The National Pensions Regulatory Authority (NPRA) has assured Ghanaians that the Pension Scheme is in safe hands and as well on its way to achieve the goals and objectives set out for it.
It explained that despite some challenges, especially resource constraints it had not hampered the activities of the Authority as some media and other organisations had put on the public domain.
The Board was reacting in a statement to the ongoing public discussions on the National Pension Scheme (NPS), its genesis, goals and objectives and implications for pensioners and the nation as well as corresponding performance of the NPRA.
“We will like to set the record straight and correct the factual errors and misrepresentations that have been made to the …public in recent reports, discussions, lectures and alerts among others.”
The Board said in line with its mission of ensuring the safety and security of workers pension, it admitted that the Trustees pension funds should long have been transferred to them as they require the fee incomes to run their operations.
It contended that there have been some complains that the speed at which the proceeding was going had not kept pace with expectations and the NPRA wish to express its sympathies with the difficulties of those stakeholders.
The Board however said it has to satisfy itself that contributor’s fund would be safe and secure with the Trustees and their Schemes, as it was being guided by the experiences of Nigeria, South Africa and Chile.
It was of the opinion that it was better to proceed cautiously than to rush through with a transfer of funds to the Scheme which might not be quite ready.
The statement said the establishment of the Temporary Pension Fund Account was not an illegality as claimed in some quarters, explaining that its establishment was supported by section 218 of Act 766, and under the Transitional Arrangements.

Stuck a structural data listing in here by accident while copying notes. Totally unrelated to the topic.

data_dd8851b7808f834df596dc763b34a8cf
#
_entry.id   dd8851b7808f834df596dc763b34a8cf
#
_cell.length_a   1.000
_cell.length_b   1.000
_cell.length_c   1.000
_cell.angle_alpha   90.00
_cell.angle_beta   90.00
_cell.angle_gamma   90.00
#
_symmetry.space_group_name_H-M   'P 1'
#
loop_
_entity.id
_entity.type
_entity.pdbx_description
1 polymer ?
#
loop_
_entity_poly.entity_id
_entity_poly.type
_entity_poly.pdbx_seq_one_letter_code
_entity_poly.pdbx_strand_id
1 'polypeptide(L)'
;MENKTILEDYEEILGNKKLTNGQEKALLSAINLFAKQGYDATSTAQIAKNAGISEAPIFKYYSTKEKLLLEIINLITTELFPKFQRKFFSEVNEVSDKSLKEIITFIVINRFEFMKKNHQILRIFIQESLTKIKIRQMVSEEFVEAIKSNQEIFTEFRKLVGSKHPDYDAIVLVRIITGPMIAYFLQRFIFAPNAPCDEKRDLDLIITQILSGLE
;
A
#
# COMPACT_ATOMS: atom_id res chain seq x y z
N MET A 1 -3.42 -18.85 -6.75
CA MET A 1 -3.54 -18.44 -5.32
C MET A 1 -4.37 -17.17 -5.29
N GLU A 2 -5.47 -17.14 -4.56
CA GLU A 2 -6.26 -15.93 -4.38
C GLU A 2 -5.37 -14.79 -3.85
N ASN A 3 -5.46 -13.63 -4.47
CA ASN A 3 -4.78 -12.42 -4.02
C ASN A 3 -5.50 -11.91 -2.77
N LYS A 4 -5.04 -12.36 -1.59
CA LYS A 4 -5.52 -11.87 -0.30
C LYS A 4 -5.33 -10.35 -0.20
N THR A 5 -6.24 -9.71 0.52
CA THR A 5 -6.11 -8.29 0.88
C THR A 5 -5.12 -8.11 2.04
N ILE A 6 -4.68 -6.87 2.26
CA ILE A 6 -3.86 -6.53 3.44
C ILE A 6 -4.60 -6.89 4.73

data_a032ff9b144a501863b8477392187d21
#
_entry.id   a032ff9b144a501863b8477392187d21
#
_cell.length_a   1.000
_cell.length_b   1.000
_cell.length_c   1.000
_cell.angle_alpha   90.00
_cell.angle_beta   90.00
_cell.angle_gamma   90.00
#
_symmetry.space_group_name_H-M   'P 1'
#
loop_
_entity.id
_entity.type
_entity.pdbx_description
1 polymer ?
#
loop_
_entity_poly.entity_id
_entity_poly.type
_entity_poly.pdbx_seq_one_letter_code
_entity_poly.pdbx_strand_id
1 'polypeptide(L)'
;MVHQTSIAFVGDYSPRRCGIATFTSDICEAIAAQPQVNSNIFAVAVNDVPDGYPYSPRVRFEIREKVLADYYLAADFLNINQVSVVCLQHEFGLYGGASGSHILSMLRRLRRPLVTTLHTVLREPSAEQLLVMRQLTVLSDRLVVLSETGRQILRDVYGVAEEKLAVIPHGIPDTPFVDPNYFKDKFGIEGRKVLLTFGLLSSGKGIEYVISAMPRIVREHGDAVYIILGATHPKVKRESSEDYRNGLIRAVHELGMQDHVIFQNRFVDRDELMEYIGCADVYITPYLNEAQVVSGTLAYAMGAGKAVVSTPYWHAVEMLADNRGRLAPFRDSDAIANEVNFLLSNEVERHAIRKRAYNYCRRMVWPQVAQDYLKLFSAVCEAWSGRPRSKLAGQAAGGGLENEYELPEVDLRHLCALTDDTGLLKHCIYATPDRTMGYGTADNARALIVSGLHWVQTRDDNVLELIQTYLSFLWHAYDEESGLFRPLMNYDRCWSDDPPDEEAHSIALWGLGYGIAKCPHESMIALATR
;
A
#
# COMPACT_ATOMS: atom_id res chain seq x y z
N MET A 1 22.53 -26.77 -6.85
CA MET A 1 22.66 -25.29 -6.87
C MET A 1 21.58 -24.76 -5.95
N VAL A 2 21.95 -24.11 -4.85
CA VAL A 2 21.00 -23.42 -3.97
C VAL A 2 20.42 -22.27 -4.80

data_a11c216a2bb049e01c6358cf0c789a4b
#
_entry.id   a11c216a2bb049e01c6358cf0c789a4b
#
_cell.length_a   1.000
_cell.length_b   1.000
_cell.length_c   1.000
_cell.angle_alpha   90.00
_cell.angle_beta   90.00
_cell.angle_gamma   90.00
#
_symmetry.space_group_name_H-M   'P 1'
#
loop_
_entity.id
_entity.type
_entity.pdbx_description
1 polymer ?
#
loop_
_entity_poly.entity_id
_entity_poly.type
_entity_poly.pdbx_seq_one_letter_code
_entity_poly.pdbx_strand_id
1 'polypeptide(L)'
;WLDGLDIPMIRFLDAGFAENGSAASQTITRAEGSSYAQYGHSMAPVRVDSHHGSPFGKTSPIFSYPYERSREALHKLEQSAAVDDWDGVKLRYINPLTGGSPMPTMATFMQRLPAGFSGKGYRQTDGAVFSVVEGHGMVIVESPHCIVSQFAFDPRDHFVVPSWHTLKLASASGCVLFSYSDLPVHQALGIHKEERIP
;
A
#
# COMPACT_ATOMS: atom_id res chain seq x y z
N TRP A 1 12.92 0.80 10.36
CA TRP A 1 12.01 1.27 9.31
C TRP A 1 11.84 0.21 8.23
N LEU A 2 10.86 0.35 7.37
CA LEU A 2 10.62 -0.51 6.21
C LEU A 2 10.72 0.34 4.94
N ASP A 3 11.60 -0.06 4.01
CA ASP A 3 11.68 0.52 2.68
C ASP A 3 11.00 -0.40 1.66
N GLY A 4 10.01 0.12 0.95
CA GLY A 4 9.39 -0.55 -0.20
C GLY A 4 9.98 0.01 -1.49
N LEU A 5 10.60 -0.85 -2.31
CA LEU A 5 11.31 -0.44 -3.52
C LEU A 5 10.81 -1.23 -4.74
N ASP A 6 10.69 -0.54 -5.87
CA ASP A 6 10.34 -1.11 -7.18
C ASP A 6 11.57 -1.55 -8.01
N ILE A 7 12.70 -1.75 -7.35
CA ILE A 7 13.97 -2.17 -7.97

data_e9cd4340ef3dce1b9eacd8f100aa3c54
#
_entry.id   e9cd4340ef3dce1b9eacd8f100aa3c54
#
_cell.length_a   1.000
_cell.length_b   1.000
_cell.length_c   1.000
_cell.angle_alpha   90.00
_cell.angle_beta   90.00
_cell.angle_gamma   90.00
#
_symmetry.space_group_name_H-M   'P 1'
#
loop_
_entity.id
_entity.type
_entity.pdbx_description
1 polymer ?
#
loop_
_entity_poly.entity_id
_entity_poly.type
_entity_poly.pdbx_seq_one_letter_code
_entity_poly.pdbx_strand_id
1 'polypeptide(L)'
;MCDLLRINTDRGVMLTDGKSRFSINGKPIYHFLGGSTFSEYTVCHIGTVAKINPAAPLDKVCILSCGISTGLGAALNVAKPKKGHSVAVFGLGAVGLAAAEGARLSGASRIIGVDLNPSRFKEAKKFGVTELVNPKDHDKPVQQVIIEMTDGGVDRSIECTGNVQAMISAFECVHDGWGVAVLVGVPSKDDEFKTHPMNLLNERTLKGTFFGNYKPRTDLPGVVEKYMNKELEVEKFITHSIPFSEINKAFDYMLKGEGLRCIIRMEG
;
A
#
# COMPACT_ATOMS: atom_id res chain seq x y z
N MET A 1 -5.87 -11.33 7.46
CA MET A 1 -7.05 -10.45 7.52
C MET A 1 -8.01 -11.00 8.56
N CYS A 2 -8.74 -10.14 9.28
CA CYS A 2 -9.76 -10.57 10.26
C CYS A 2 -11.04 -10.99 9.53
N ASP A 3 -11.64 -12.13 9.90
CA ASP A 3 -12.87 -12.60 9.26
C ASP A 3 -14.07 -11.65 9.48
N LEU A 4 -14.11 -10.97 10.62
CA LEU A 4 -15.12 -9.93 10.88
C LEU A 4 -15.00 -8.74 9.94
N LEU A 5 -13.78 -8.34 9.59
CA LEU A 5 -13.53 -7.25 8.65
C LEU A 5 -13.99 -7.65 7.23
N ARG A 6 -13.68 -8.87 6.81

The Board said, as part of its obligations to the nation, it would continuously open to suggestion and proposals to help to improve the NPS and that suggestions, views and opinions offered should have good intention to strengthen the Scheme to provide quality services to Ghanaians rather than rubbish it.
It noted that in the quest to educate and inform the public on such a critical area as National Pensions, some media and organisations had hastened to make important material factual errors, misstatements, misrepresentations and unclear conclusions.
The Authority has as at June 2012 approved and licensed 15 Corporate Trustees, 13 Custodian Banks, 31 Fund Managers and seven additional Fund Managers/Custodians had been approved pending publication of the public notice.
The statement said licensing and registering such Service Providers required the Authority to conduct a fit and proper test on all directors and key staff of all applicants and that involved working with the security agencies.
“We are doing our possible best to ensure the scheme benefited Ghanaians and we called on all other stakeholders to do same but not make vile and denigrated remarks about the NPRA and its Board Chairman,”, the statement said.
The Board said the journey that Ghana embarked on to reform pensions was a courageous one aimed to ensure security in retirement as one of its top priorities.
It was the intention of the Authority to learn from both the successes and the mistakes so that the pensioner in Ghana for whom all the myriad of activities were intended to support would be the clear beneficiary, the Board said.
The Board advised that for that to be achieve, it was important that discussion on the NPS transcend the traditional divisions in the country and all stakeholders must be guided by the spirit of continuous improvement.